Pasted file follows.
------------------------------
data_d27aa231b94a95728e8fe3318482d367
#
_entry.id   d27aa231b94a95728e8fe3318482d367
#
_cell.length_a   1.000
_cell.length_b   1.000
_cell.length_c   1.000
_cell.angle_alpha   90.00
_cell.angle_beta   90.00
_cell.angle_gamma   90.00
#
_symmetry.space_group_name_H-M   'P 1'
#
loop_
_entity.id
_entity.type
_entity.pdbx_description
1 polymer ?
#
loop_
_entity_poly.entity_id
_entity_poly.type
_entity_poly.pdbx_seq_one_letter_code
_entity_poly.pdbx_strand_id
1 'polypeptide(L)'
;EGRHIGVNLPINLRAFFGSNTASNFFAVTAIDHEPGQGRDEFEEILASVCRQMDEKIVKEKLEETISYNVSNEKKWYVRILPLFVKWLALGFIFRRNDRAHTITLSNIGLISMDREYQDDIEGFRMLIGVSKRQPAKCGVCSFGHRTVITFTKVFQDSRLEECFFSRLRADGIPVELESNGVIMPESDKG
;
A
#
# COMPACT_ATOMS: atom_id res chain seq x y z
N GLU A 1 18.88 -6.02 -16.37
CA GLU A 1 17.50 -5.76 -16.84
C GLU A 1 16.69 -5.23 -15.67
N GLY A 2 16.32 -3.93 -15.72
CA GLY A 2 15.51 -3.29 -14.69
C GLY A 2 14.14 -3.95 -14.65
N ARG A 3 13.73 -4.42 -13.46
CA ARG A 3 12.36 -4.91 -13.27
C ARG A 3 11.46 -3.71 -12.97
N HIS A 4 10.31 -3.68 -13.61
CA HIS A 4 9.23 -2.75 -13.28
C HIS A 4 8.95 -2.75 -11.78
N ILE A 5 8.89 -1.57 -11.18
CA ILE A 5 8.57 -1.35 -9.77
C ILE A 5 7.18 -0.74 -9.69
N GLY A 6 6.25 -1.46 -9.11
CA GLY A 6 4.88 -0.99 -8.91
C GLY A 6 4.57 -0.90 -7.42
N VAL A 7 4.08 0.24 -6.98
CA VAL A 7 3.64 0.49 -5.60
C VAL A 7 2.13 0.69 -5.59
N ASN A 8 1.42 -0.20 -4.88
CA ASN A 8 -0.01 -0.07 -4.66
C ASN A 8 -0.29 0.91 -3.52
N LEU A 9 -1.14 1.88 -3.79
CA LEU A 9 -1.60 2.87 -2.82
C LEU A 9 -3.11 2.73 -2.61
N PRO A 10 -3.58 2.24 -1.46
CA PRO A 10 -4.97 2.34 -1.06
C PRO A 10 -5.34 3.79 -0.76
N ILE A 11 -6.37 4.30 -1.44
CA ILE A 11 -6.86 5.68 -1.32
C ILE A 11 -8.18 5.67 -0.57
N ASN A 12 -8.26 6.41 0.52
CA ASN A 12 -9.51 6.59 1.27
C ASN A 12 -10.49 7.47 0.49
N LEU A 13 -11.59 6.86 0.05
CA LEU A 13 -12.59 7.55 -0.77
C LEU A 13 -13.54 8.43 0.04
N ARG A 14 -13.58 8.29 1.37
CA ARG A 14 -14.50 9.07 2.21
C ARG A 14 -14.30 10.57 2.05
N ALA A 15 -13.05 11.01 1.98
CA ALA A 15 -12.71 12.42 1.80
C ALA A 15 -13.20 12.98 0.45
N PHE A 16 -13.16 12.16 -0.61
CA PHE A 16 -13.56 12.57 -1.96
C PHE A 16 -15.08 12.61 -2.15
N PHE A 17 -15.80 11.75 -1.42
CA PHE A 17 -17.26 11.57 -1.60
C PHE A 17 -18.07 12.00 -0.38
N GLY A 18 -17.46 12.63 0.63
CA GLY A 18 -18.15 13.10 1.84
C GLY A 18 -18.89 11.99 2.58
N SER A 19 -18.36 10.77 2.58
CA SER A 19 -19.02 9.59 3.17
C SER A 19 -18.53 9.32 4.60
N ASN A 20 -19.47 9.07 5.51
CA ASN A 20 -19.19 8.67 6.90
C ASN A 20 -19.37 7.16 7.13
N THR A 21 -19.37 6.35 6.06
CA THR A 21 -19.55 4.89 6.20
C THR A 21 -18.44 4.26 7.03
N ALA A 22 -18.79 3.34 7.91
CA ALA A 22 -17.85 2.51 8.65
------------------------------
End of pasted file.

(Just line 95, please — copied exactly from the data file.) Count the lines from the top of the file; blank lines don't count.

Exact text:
CA ALA A 22 -17.85 2.51 8.65